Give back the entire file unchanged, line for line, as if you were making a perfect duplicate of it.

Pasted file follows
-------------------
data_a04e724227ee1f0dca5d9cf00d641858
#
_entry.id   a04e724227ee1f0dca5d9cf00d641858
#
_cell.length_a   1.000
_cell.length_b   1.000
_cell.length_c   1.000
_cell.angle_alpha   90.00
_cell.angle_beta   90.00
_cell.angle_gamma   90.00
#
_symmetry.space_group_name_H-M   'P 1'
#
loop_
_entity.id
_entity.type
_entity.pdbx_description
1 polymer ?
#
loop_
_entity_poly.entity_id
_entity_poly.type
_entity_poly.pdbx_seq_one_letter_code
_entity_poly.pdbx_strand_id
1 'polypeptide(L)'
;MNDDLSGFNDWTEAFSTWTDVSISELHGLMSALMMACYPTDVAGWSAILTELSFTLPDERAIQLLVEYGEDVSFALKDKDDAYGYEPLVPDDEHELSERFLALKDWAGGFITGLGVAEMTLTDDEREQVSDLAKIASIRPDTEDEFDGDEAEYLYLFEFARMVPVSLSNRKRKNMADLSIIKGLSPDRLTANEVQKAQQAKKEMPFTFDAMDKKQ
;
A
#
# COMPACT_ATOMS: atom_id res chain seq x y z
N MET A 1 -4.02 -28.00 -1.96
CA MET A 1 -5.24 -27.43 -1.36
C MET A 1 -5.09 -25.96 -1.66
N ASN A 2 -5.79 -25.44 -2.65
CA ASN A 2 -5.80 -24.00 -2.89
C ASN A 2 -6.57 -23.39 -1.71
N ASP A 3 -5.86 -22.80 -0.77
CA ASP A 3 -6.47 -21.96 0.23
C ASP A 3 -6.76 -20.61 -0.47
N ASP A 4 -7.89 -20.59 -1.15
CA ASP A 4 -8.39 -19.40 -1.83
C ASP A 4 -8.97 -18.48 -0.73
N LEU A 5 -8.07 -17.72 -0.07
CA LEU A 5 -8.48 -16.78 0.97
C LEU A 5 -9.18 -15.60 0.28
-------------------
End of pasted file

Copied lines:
data_a04e724227ee1f0dca5d9cf00d641858
#
_entry.id   a04e724227ee1f0dca5d9cf00d641858
#
_cell.length_a   1.000
_cell.length_b   1.000
_cell.length_c   1.000
_cell.angle_alpha   90.00
_cell.angle_beta   90.00
_cell.angle_gamma   90.00
#
_symmetry.space_group_name_H-M   'P 1'
#
loop_
_entity.id
_entity.type
_entity.pdbx_description
1 polymer ?
#
loop_
_entity_poly.entity_id
_entity_poly.type
_entity_poly.pdbx_seq_one_letter_code
_entity_poly.pdbx_strand_id
1 'polypeptide(L)'
;MNDDLSGFNDWTEAFSTWTDVSISELHGLMSALMMACYPTDVAGWSAILTELSFTLPDERAIQLLVEYGEDVSFALKDKDDAYGYEPLVPDDEHELSERFLALKDWAGGFITGLGVAEMTLTDDEREQVSDLAKIASIRPDTEDEFDGDEAEYLYLFEFARMVPVSLSNRKRKNMADLSIIKGLSPDRLTANEVQKAQQAKKEMPFTFDAMDKKQ
;
A
#
# COMPACT_ATOMS: atom_id res chain seq x y z
N MET A 1 -4.02 -28.00 -1.96
CA MET A 1 -5.24 -27.43 -1.36
C MET A 1 -5.09 -25.96 -1.66
N ASN A 2 -5.79 -25.44 -2.65
CA ASN A 2 -5.80 -24.00 -2.89
C ASN A 2 -6.57 -23.39 -1.71
N ASP A 3 -5.86 -22.80 -0.77
CA ASP A 3 -6.47 -21.96 0.23
C ASP A 3 -6.76 -20.61 -0.47
N ASP A 4 -7.89 -20.59 -1.15
CA ASP A 4 -8.39 -19.40 -1.83
C ASP A 4 -8.97 -18.48 -0.73
N LEU A 5 -8.07 -17.72 -0.07
CA LEU A 5 -8.48 -16.78 0.97
C LEU A 5 -9.18 -15.60 0.28